(b) (1989) authorizes a trial court to grant to a plaintiff who presents good cause therefor an extension of time beyond the 45-day statutory extension. The trial court is vested with broad discretion to determine if "good cause" exists for a further extension, and the exercise of that discretion is not subject to reversal on appeal unless manifestly abused. Piedmont Hosp. v. Draper, 205 Ga. App. 160 (2) (421 SE2d 543) (1992)
. While appellee sought an additional extension prior to the expiration of the 45-day period and was denied, 9-11-9.1
(b) (1989) does not, by its terms, limit a subsection (b) plaintiff to request a "good cause" extension of time within that 45-day period. See Brake v. Mintz, 193 Ga. App. 662
, 664 (388 SE2d 715
) (1989) ("OCGA 9-11-9.1
. . . does not distinguish between motions made within or made without the 45-day extension period."). In light of the lack of statutory language mandating automatic dismissal of a subsection (b) plaintiff's professional malpractice complaint if an expert affidavit is not filed by the expiration of the 45-day extension, and the exercise of discretion statutorily bestowed on a trial court faced with a subsection (b) plaintiff, we conclude that appellee's failure to file an expert affidavit before the 45-day statutory extension expired did not result in an automatic adjudication on the merits of appellee's professional malpractice claim. Accordingly, application of the doctrine of res judicata cannot serve as the basis for dismissing appellee's amended complaint.
3. The question then presented is the correctness of the Court of Appeals' determination that appellee's amendment to her complaint was incorrectly dismissed by the trial court because the amendment presented claims for which no expert affidavit was required. Hopkinson v. Labovitz, supra, 231 Ga. App. at 559. The Court of Appeals reached its conclusion by reasoning that the 9-11-9.1
affidavit requirement is applicable only to that subset of professional malpractice actions which allege a negligent act or omission or breach of contract for failure to perform professional services in accordance with the professional obligation of care, and appellee's allegations of fraud did not call into question the professional standard of care applicable to attorneys since it is improper for anyone to defraud another person. Id. We agree with the Court of Appeals that OCGA 9-11-9.1
, by its very language, is applicable only to those professional malpractice actions alleging professional negligence.
(a) (1989) requires an expert affidavit to be filed "[i]n any action for damages alleging professional malpractice," and the affidavit to "set forth specifically at least one negligent act or omission claimed to exist and the factual basis for each such claim." The appellate courts of Georgia have interpreted the statute as requiring an expert affidavit only in professional negligence actions. Barr v. Johnson, 189 Ga. App. 136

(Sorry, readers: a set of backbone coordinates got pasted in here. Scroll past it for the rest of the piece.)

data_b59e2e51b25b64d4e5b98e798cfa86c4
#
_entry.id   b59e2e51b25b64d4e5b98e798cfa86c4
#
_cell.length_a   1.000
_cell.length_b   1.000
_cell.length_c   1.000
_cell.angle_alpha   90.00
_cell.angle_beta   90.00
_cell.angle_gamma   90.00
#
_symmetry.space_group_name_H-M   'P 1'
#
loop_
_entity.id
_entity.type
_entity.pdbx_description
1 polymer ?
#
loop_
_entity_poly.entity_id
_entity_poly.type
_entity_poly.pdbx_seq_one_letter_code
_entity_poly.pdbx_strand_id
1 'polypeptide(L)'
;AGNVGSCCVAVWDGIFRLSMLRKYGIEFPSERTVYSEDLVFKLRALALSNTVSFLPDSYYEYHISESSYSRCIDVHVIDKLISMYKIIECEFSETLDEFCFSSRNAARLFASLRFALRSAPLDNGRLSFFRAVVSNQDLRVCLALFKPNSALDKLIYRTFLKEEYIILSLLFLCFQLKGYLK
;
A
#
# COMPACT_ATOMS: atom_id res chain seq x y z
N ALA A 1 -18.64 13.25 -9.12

, 137 (375 SE2d 51
) (1988) (the statute applies "to any action for professional malpractice by negligent act or omission, sounding in tort or by breach of contract for failure to perform professional services in accordance with the professional obligation of care."). See also Jordan, Jones & Goulding v. Wilson, 197 Ga. App. 354 (2) (398 SE2d 385) (1990)
; Tante v. Herring, 264 Ga. 694
, 695 (453 SE2d 686
) (1994) (a claim for breach of fiduciary duty against a lawyer "is not one for professional malpractice based on negligence involving [the lawyer's] performance of legal services, and, therefore, no expert affidavit is required . . ."); Lutz v. Foran, 262 Ga. 819 (2) (427 SE2d 248) (1993)
("A professional malpractice action is merely a professional negligence action . . ."). Cf. Housing Auth. of Savannah v. Greene, 259 Ga. 435
, 436 (383 SE2d 867
) (1989); Richmond Leasing Co. v. Cooper, Cooper &c., 207 Ga. App. 623 (1) (428 SE2d 603) (1993)
(affidavit required when clear and palpable case of professional negligence alleged).
is construed as applicable only to actions alleging professional negligence, the appellate courts have held that it is unnecessary to file an expert affidavit with a complaint filed against a professional if the complaint alleges the commission of an injurious intentional act by the professional during the existence of a professional relationship between the plaintiff and defendant. See, e.g., Cleveland v. Albany Urology Clinic, 235 Ga. App. 838 (2) (509 SE2d 664) (1998)
, cert. granted, S99G0600 (no 9-11-9.1
affidavit necessary to support allegation of battery against physician as allegation is not one of negligence); Boggs v. Bosley Med. Inst., 228 Ga. App. 598 (492 SE2d 264) (1997)
affidavit necessary to support allegation that physician committed fraud by intentionally misrepresenting the number of surgical treatments necessary since allegation was not one of negligent misdiagnosis); Crawford v. Johnson, 227 Ga. App. 548 (2)
(b) (489 SE2d 552
) (1997) (claims against attorney not involving professional negligence, i.e., fraud and conversion, do not require 9-11-9.1
affidavit); Hilton v. Callaghan, 216 Ga. App. 145 (453 SE2d 509) (1995)
affidavit not necessary to support allegation of fraud against plaintiffs' accountant); Hodge v. Jennings Mill, 215 Ga. App. 507 (451 SE2d 66) (1994)
affidavit necessary to support fraud claim against attorneys); Newton v. Porter, 206 Ga. App. 19 (424 SE2d 323) (1992)